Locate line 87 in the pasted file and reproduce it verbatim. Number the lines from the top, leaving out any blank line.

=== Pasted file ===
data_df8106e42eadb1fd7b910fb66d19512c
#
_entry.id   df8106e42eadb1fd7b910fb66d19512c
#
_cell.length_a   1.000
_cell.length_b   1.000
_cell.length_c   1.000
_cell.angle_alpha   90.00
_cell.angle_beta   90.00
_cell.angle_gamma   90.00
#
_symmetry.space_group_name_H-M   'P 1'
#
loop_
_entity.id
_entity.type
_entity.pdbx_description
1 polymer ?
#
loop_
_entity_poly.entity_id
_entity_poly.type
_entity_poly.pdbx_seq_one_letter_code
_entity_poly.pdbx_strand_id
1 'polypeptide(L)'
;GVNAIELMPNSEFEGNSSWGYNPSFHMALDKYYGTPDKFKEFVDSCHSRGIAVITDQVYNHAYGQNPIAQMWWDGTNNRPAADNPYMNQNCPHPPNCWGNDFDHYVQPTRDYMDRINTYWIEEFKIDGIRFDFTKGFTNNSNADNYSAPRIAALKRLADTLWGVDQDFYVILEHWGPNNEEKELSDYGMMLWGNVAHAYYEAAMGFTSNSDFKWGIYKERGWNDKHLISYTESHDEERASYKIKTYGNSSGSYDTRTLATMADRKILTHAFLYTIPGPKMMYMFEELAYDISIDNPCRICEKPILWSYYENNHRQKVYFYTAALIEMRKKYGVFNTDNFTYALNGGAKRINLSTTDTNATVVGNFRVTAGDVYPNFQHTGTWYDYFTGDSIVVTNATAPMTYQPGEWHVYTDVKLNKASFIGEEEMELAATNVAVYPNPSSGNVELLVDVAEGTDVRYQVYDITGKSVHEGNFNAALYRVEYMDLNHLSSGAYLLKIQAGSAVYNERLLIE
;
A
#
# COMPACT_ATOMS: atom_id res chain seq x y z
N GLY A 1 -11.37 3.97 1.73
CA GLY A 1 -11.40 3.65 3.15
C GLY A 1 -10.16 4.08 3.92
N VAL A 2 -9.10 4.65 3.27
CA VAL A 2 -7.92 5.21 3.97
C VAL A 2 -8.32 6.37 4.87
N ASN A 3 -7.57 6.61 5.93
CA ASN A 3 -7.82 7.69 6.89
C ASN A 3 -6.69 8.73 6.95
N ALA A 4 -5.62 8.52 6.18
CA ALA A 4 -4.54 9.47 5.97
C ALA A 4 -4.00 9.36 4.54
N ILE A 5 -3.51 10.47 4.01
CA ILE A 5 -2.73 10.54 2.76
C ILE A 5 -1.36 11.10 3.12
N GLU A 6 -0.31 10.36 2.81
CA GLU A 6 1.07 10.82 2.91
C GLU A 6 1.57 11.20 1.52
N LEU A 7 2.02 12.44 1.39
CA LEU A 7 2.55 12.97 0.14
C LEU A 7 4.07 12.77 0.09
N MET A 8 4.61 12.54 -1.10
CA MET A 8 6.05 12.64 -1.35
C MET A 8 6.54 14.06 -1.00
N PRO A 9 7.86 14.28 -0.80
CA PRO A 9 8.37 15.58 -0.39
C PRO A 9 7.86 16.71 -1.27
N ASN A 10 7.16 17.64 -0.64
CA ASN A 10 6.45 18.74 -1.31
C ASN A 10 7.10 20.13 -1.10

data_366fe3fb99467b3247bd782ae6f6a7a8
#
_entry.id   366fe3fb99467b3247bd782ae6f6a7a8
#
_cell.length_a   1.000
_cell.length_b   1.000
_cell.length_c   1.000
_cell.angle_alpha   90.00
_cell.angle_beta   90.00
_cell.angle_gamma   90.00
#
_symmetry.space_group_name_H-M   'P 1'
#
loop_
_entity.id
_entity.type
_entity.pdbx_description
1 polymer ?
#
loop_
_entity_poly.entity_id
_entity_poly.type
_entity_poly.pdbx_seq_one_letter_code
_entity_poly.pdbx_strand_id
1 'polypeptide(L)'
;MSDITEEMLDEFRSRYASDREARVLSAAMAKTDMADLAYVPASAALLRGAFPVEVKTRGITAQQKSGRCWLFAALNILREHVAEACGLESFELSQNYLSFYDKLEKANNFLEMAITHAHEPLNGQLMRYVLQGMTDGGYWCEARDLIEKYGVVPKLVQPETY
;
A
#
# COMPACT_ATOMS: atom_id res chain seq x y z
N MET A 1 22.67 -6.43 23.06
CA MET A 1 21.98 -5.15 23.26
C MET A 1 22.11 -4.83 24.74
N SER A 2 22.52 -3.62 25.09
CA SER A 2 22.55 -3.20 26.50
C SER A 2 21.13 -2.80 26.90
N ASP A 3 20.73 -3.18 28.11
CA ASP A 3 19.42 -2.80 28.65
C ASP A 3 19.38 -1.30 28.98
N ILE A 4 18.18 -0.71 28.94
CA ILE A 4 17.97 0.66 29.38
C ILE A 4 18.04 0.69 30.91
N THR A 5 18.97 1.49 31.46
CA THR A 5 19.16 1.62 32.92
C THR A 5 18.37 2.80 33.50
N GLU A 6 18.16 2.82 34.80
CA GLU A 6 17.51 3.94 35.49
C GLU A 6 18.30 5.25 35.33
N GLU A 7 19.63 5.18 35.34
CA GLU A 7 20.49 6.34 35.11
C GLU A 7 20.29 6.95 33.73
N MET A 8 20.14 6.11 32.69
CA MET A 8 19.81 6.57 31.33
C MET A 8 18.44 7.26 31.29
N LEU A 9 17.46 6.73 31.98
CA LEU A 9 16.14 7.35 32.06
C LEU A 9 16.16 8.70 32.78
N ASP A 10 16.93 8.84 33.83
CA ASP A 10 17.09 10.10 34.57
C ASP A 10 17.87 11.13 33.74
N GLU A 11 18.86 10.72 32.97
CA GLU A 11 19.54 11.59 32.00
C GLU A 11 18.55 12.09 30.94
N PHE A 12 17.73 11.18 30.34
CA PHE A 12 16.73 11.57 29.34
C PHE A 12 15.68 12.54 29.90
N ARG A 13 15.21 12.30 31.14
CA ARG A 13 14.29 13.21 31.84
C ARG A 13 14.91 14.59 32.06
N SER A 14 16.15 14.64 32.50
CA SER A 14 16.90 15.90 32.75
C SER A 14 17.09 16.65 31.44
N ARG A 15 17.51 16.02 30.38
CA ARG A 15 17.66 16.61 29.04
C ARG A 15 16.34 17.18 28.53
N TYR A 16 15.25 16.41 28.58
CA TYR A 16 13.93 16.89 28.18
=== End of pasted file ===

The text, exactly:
;